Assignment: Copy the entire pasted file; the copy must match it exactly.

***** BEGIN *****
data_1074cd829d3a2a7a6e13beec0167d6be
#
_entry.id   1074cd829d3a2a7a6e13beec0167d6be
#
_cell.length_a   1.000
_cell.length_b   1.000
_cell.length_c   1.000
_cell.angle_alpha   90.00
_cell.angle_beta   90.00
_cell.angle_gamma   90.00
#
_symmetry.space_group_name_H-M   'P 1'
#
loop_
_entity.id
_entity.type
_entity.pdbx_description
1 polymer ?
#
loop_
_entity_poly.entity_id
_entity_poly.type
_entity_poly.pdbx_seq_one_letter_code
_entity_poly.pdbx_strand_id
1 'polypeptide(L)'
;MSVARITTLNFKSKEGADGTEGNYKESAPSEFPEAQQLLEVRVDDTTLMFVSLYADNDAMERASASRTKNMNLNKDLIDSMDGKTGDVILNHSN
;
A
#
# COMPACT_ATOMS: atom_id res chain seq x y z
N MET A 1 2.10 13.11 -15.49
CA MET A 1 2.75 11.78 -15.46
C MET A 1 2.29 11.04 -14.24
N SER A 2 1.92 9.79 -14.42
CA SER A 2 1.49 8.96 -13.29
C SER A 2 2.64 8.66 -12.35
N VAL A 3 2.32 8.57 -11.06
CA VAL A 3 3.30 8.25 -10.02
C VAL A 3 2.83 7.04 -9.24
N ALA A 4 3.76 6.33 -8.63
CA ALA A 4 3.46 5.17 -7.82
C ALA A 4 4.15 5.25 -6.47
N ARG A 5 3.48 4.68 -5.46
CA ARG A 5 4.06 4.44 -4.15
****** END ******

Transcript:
data_1074cd829d3a2a7a6e13beec0167d6be
#
_entry.id   1074cd829d3a2a7a6e13beec0167d6be
#
_cell.length_a   1.000
_cell.length_b   1.000
_cell.length_c   1.000
_cell.angle_alpha   90.00
_cell.angle_beta   90.00
_cell.angle_gamma   90.00
#
_symmetry.space_group_name_H-M   'P 1'
#
loop_
_entity.id
_entity.type
_entity.pdbx_description
1 polymer ?
#
loop_
_entity_poly.entity_id
_entity_poly.type
_entity_poly.pdbx_seq_one_letter_code
_entity_poly.pdbx_strand_id
1 'polypeptide(L)'
;MSVARITTLNFKSKEGADGTEGNYKESAPSEFPEAQQLLEVRVDDTTLMFVSLYADNDAMERASASRTKNMNLNKDLIDSMDGKTGDVILNHSN
;
A
#
# COMPACT_ATOMS: atom_id res chain seq x y z
N MET A 1 2.10 13.11 -15.49
CA MET A 1 2.75 11.78 -15.46
C MET A 1 2.29 11.04 -14.24
N SER A 2 1.92 9.79 -14.42
CA SER A 2 1.49 8.96 -13.29
C SER A 2 2.64 8.66 -12.35
N VAL A 3 2.32 8.57 -11.06
CA VAL A 3 3.30 8.25 -10.02
C VAL A 3 2.83 7.04 -9.24
N ALA A 4 3.76 6.33 -8.63
CA ALA A 4 3.46 5.17 -7.82
C ALA A 4 4.15 5.25 -6.47
N ARG A 5 3.48 4.68 -5.46
CA ARG A 5 4.06 4.44 -4.15